Choosing the best laptop for CAD is a crucial step if you're using computer-aided software for your project. Architects, engineers or students need to pick with care to avoid choosing a device that can't handle the demands of the industry.
We no longer need a full desktop PC to complete heavy CAD work – laptops are so powerful now that there are many models that will do the job just fine. This is great for portability so you'll be able to work wherever you like.
However, your machine still needs to be high-spec as CAD software is pretty demanding. This means you'll need to invest in a laptop that is powerful enough to keep up with your projects, however powerful they might be.
The ideal machine will have high-end components, including an abundance of RAM, a multi-core processor and a dedicated graphics card that can manage complex work. For design work, you'll also want a large screen so your eyes stay comfy and your work can be displayed to its fullest. While you'll need to consider battery life, the power in these laptops mean this is where you might need to compromise. Here, we've picked laptops with enough battery to get through the day.
With the cost of living crisis, however, not all of us can afford super-high-end laptops for CAD work, but the good news is that there are some great value choices out there as well, which will allow you to work on your projects without spending too much money. So, in this guide, we've made sure to include a range of laptops that suit all kinds of budgets.
To make picking a laptop as easy as possible, every laptop on this page has been tested by us (you can read up on how we test laptops) to ensure they are able to run the most popular CAD applications with ease.
If you need AutoCAD, you can buy it from the Autodesk website (opens in new tab). If you're looking for a laptop for other uses, check out our guide to the best laptop for graphic design and the best laptop for animation.
The best laptop for CAD available now
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The MacBook Pro 14-inch (2021) is a brilliant laptop for CAD, and easily the best one you can buy right now.
Running macOS Big Sur on Apple’s proprietary eight-core M1 Pro or Max chip, with up to 64GB RAM, this is the most powerful laptop Apple has ever created. In our review, we found that it was more than capable of running both AutoCAD and resource-hungry 3D modelling software like Maya, 3DS Max, and Fusion 360 with ease. Note also that you can run iOS here as well, so you can open up the AutoCAD mobile app if that helps your workflow.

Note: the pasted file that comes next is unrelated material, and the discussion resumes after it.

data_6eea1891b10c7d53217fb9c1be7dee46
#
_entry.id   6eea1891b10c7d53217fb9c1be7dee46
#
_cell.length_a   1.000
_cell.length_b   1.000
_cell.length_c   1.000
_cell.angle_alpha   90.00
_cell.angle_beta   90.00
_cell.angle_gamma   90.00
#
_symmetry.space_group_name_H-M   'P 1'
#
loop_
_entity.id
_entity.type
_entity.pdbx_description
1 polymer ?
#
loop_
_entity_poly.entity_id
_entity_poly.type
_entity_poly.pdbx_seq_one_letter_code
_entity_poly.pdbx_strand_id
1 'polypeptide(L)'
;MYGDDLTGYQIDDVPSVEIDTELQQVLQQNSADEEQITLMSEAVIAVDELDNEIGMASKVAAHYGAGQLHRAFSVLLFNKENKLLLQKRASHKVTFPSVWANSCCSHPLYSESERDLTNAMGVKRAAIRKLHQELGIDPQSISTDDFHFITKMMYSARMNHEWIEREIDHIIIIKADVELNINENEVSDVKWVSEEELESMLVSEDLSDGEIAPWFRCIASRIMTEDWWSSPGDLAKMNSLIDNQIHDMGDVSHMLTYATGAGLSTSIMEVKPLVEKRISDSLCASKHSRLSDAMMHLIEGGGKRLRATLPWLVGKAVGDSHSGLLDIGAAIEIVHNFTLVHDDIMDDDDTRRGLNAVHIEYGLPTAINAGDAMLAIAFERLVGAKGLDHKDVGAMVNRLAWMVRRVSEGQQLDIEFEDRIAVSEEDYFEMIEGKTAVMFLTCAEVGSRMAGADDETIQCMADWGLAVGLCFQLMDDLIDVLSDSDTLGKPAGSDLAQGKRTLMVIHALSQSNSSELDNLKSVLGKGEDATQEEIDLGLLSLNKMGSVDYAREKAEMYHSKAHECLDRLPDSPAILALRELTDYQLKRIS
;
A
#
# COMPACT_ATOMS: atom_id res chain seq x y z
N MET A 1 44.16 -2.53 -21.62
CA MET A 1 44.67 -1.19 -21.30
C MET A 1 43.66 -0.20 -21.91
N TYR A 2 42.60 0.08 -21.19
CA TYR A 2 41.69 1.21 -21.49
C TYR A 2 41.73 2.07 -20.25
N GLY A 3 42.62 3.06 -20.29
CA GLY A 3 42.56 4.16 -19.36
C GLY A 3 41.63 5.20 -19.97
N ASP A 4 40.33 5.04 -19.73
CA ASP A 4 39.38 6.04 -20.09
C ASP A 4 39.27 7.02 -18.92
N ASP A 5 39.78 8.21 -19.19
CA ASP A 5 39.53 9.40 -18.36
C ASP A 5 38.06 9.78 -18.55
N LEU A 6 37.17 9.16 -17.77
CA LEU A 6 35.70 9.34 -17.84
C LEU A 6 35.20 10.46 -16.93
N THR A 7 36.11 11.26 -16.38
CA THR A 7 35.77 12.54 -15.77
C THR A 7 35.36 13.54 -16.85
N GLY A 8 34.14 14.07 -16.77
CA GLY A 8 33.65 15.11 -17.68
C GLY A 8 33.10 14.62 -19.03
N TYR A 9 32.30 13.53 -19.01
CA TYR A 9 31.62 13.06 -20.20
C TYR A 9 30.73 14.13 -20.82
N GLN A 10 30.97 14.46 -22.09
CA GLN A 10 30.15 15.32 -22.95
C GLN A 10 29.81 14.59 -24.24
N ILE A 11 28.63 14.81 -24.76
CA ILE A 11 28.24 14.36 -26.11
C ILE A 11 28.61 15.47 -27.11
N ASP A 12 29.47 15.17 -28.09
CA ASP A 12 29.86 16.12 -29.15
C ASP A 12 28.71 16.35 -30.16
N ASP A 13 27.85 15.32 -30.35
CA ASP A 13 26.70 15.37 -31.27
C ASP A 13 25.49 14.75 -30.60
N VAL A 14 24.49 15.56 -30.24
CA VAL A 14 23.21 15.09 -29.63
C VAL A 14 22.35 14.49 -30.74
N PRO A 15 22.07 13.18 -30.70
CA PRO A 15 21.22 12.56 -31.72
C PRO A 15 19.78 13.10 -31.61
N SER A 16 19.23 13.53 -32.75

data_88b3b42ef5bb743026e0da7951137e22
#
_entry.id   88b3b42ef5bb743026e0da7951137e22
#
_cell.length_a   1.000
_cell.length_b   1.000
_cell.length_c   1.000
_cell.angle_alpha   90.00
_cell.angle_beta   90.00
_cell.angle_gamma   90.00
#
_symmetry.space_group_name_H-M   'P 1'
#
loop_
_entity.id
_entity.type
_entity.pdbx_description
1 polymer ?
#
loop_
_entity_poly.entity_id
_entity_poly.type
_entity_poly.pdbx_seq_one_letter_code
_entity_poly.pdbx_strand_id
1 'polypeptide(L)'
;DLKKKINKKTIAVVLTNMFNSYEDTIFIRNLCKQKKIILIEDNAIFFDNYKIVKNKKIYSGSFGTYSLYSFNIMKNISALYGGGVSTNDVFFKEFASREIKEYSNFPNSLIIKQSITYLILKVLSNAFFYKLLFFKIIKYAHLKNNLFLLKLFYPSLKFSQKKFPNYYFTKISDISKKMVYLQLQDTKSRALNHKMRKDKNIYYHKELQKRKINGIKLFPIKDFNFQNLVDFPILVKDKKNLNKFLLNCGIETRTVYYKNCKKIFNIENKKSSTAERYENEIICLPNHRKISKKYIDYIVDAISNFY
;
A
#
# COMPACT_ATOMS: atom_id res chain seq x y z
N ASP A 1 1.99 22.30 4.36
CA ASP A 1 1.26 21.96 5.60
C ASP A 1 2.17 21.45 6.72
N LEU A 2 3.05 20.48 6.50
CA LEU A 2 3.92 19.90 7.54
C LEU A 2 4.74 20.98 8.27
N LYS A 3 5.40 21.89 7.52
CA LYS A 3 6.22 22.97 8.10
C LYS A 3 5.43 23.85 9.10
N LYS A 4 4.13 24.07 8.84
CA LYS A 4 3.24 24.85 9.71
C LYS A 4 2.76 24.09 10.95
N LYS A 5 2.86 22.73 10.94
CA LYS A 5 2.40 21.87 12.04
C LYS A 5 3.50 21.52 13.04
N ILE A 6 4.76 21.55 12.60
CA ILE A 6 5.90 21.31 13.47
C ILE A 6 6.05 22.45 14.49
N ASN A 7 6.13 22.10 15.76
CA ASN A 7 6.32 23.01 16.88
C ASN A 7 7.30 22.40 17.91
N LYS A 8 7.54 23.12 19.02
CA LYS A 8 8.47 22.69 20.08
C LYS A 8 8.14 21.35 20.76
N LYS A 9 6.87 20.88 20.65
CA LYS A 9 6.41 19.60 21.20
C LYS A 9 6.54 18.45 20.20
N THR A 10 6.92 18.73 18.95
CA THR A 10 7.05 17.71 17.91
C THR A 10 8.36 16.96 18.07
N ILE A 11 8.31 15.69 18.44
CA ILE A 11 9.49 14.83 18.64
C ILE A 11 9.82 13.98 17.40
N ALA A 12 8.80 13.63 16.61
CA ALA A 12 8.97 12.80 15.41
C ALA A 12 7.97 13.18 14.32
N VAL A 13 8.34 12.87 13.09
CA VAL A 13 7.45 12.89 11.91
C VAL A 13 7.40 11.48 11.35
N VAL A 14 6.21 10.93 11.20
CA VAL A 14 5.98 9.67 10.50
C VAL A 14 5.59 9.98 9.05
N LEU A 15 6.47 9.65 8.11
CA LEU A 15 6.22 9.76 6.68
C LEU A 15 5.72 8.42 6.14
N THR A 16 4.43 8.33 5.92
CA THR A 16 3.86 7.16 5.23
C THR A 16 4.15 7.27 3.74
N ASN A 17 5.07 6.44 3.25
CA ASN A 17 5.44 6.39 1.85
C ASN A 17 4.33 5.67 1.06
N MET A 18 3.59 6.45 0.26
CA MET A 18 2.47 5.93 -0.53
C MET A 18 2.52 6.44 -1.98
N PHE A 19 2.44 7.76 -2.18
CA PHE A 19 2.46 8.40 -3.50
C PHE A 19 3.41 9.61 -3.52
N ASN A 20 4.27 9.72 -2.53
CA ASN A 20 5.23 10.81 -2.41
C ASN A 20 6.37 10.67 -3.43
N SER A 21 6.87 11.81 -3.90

The MacBook Pro also offers up to 17 hours of battery life: the longest of any Mac ever. You’ll doubtless get less than that doing intense work in AutoCAD, but it’s a surety that you’ll get through a professional day without having to recharge. You’ll also benefit from the most beautiful, super-high res screen, and up to a whopping 8TB of storage.
This laptop is very much the Rolls Royce option of MacBooks, and may be overkill for a lot of people’s needs. But if you’re looking for a premium Apple laptop and are willing to pay the price, you won’t find better. See our MacBook Pro 14-inch review for more details.
The 13-inch MacBook Pro is a great alternative if the 14-inch MacBook Pro, above, is too expensive. A new model is out, featuring the brand-new M2 chip, and while the M1 Pro and M1 Max still have the edge, the M2 is a brilliant performer in its own right, and handles CAD programs without any issues.
The new MacBook Pro 13-inch also boasts an incredibly long battery life. We've tested it ourselves and it's seriously impressive, allowing you to work all day and still have battery life left. This means you can visit clients, work on the road and much more, all without worrying about having to plug it in.
Also read: MacBook Pro 13-inch (M2, 2022) review
The new Apple MacBook Air (M2, 2022) is a brilliant alternative to the more expensive MacBook Pro models, and despite its cheaper price, it still offers excellent performance when running CAD software.